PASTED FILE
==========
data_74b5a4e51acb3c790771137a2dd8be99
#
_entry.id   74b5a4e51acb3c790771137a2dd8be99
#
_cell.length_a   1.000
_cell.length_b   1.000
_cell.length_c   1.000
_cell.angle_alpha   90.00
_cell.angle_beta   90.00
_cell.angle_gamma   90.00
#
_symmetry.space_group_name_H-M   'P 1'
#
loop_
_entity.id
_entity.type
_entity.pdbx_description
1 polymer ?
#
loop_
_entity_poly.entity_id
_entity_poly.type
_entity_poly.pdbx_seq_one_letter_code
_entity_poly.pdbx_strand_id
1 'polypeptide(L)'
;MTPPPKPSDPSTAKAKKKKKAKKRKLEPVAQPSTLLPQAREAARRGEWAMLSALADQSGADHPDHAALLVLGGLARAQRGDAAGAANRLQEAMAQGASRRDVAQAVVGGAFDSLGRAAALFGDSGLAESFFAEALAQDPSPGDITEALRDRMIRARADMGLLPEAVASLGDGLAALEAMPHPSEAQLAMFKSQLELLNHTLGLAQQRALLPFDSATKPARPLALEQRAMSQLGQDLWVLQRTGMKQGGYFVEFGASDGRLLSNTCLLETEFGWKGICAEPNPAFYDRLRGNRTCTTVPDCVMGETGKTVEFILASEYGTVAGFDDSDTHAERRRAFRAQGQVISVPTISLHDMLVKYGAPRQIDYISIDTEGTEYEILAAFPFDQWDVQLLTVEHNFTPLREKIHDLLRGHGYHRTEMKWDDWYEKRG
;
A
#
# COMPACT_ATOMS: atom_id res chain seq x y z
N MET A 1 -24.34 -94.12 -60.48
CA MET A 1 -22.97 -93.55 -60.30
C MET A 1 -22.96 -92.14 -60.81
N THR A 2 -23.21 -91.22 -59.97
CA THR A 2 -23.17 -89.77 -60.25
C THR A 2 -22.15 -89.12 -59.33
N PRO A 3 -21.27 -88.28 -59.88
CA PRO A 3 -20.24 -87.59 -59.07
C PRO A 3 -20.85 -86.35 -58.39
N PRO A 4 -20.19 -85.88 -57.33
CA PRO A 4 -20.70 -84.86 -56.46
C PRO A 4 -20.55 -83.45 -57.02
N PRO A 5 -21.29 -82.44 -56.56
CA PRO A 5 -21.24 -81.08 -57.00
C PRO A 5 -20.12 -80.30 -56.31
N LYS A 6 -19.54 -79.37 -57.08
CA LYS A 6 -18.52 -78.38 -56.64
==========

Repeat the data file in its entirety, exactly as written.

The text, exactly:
data_74b5a4e51acb3c790771137a2dd8be99
#
_entry.id   74b5a4e51acb3c790771137a2dd8be99
#
_cell.length_a   1.000
_cell.length_b   1.000
_cell.length_c   1.000
_cell.angle_alpha   90.00
_cell.angle_beta   90.00
_cell.angle_gamma   90.00
#
_symmetry.space_group_name_H-M   'P 1'
#
loop_
_entity.id
_entity.type
_entity.pdbx_description
1 polymer ?
#
loop_
_entity_poly.entity_id
_entity_poly.type
_entity_poly.pdbx_seq_one_letter_code
_entity_poly.pdbx_strand_id
1 'polypeptide(L)'
;MTPPPKPSDPSTAKAKKKKKAKKRKLEPVAQPSTLLPQAREAARRGEWAMLSALADQSGADHPDHAALLVLGGLARAQRGDAAGAANRLQEAMAQGASRRDVAQAVVGGAFDSLGRAAALFGDSGLAESFFAEALAQDPSPGDITEALRDRMIRARADMGLLPEAVASLGDGLAALEAMPHPSEAQLAMFKSQLELLNHTLGLAQQRALLPFDSATKPARPLALEQRAMSQLGQDLWVLQRTGMKQGGYFVEFGASDGRLLSNTCLLETEFGWKGICAEPNPAFYDRLRGNRTCTTVPDCVMGETGKTVEFILASEYGTVAGFDDSDTHAERRRAFRAQGQVISVPTISLHDMLVKYGAPRQIDYISIDTEGTEYEILAAFPFDQWDVQLLTVEHNFTPLREKIHDLLRGHGYHRTEMKWDDWYEKRG
;
A
#
# COMPACT_ATOMS: atom_id res chain seq x y z
N MET A 1 -24.34 -94.12 -60.48
CA MET A 1 -22.97 -93.55 -60.30
C MET A 1 -22.96 -92.14 -60.81
N THR A 2 -23.21 -91.22 -59.97
CA THR A 2 -23.17 -89.77 -60.25
C THR A 2 -22.15 -89.12 -59.33
N PRO A 3 -21.27 -88.28 -59.88
CA PRO A 3 -20.24 -87.59 -59.07
C PRO A 3 -20.85 -86.35 -58.39
N PRO A 4 -20.19 -85.88 -57.33
CA PRO A 4 -20.70 -84.86 -56.46
C PRO A 4 -20.55 -83.45 -57.02
N PRO A 5 -21.29 -82.44 -56.56
CA PRO A 5 -21.24 -81.08 -57.00
C PRO A 5 -20.12 -80.30 -56.31
N LYS A 6 -19.54 -79.37 -57.08
CA LYS A 6 -18.52 -78.38 -56.64